Never let it be said that the producers of “American Idol” are masters of subtlety.
For its first all-male finale since season two, “Idol” pulled out all the stops. The long-simmering epic battle between teen angel David Archuleta and twenty-something rocker David Cook kicked off with the hype of a prize fight, literally. Tuesday night’s performance show opened with a microphone descending from the rafters, as the theme from “Rocky” played and legendary ring announcer Michael Buffer intoned, “Ladies and gentlemen, welcome to the Nokia Theater L.A. Live and the main event. This is the fight of the century, scheduled for three rounds of competition. So let’s get ready to rummmmble!”
“Idol” hammered the boxing theme over and over, beating the metaphor into submission amid a barrage of every sports cliché in the book. At the end of the night, with each singer sticking close to their tried-and-true playbook — Archuleta pouring it out in diva-worthy ballads and Cook cranking up the rock — the judges said it was clear that Archuleta had come to win.
Rather than opening with the traditional cheesy medley, Buffer kicked off the show by announcing Cook, who took the stage in a red satin robe and boxing gloves. “Introducing first, in the red corner, weighing in at 180 pounds: He’s the real deal, from Blue Springs, Missouri. He’s David ’Sugarfoot’ Cook!”
Cook, his hair spiked up in a faux-hawk, gamely played along, bouncing on his toes and doing some shadow boxing as he kissed his gloves and walked to center stage.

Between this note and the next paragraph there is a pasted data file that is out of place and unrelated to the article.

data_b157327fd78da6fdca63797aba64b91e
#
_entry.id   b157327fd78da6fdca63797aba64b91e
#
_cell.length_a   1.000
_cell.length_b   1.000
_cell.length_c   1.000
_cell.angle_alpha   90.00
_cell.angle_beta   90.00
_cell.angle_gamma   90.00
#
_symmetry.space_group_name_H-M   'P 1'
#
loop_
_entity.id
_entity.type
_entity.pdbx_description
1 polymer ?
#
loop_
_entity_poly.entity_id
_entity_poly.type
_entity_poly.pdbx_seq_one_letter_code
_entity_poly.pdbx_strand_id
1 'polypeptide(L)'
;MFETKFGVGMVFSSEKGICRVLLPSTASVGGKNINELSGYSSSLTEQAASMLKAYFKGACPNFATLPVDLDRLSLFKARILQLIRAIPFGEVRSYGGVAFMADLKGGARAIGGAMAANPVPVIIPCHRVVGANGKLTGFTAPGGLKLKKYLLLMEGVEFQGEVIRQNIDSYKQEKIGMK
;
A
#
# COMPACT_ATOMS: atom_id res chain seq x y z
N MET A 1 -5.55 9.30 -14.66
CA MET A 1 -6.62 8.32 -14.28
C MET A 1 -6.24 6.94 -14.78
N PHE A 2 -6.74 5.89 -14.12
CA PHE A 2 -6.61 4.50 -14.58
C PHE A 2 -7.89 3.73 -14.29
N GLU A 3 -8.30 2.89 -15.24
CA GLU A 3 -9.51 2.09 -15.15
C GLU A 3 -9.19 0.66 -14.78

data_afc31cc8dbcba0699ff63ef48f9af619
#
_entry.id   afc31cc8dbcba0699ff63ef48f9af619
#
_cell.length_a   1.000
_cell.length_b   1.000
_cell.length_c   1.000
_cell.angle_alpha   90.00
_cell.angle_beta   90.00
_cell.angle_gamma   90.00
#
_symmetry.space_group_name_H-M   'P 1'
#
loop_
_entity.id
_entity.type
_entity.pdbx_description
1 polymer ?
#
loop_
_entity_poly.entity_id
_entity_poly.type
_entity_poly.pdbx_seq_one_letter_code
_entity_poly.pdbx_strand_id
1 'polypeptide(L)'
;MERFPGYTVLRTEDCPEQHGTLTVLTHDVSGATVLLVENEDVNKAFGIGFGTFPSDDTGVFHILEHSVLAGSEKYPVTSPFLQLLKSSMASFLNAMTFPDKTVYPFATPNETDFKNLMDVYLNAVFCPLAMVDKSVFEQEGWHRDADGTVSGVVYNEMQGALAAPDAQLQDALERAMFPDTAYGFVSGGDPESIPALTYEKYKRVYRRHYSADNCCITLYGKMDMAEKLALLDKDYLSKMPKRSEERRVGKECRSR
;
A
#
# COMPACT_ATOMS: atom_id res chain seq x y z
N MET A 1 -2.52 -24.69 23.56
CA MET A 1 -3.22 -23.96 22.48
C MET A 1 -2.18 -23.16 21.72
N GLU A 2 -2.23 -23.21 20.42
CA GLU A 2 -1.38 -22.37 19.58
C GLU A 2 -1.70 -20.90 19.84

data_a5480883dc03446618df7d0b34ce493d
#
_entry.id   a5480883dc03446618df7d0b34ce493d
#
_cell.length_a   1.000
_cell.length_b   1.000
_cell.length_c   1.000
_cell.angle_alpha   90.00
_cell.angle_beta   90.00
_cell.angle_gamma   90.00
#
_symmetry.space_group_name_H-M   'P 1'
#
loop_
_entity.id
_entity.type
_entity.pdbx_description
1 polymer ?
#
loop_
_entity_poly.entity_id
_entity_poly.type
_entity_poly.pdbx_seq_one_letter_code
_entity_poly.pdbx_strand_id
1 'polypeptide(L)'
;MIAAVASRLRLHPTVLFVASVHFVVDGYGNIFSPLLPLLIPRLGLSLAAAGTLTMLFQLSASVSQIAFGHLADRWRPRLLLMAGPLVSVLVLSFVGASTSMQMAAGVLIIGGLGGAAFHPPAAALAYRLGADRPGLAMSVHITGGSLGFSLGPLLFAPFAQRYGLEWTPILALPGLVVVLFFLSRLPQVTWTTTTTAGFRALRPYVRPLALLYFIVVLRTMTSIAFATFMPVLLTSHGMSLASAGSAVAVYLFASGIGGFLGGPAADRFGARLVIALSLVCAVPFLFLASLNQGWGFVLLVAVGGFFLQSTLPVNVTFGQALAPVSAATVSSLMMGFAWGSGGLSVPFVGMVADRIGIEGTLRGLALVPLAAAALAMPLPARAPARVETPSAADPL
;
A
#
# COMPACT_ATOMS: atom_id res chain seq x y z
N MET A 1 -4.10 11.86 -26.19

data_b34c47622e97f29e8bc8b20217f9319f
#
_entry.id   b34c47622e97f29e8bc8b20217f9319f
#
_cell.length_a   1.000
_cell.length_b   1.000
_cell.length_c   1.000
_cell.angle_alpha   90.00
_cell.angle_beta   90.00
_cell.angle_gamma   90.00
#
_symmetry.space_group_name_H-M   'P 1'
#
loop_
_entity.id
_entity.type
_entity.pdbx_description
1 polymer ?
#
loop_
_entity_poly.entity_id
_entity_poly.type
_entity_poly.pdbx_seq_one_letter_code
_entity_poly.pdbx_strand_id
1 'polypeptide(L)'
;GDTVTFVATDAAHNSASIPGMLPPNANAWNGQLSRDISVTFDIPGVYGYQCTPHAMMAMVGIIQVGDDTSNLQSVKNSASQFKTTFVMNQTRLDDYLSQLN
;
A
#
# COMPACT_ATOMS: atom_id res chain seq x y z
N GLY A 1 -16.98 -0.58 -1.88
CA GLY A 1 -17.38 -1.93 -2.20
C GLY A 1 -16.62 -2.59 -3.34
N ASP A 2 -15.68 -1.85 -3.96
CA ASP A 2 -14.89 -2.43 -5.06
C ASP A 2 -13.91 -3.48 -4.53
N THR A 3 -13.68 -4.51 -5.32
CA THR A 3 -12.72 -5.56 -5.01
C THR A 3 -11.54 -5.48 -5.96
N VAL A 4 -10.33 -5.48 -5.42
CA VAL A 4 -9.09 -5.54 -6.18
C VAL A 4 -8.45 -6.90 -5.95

“And his opponent, in the blue corner, weighing around 100 pounds, soaking wet: He’s the humble pride of Murray, Utah . Ladies and gentlemen, David ’Baby Face’ Archuleta.” Looking like he was wearing his dad’s oversize robe, the perpetually grinning crooner raised his hands and gave a half-hearted air punch before shuffling over to touch gloves with Cook.
Veteran boxing analyst Jim Lampley then took over, laying on the pugilistic shtick, as a montage of boxing images unfolded. The two finalists tried to look their toughest while Ryan Seacrest intoned in his best NFL Films voice, “Two men with one name and one desire, to be crowned champion. Their prize: a heavyweight title reserved only for superstars. Tonight, they go head to head for three rounds with the eyes of the nation fixed on their every move. Their ring: a 7,000-seat theater in the neon glow of downtown.” Oh, you get the point.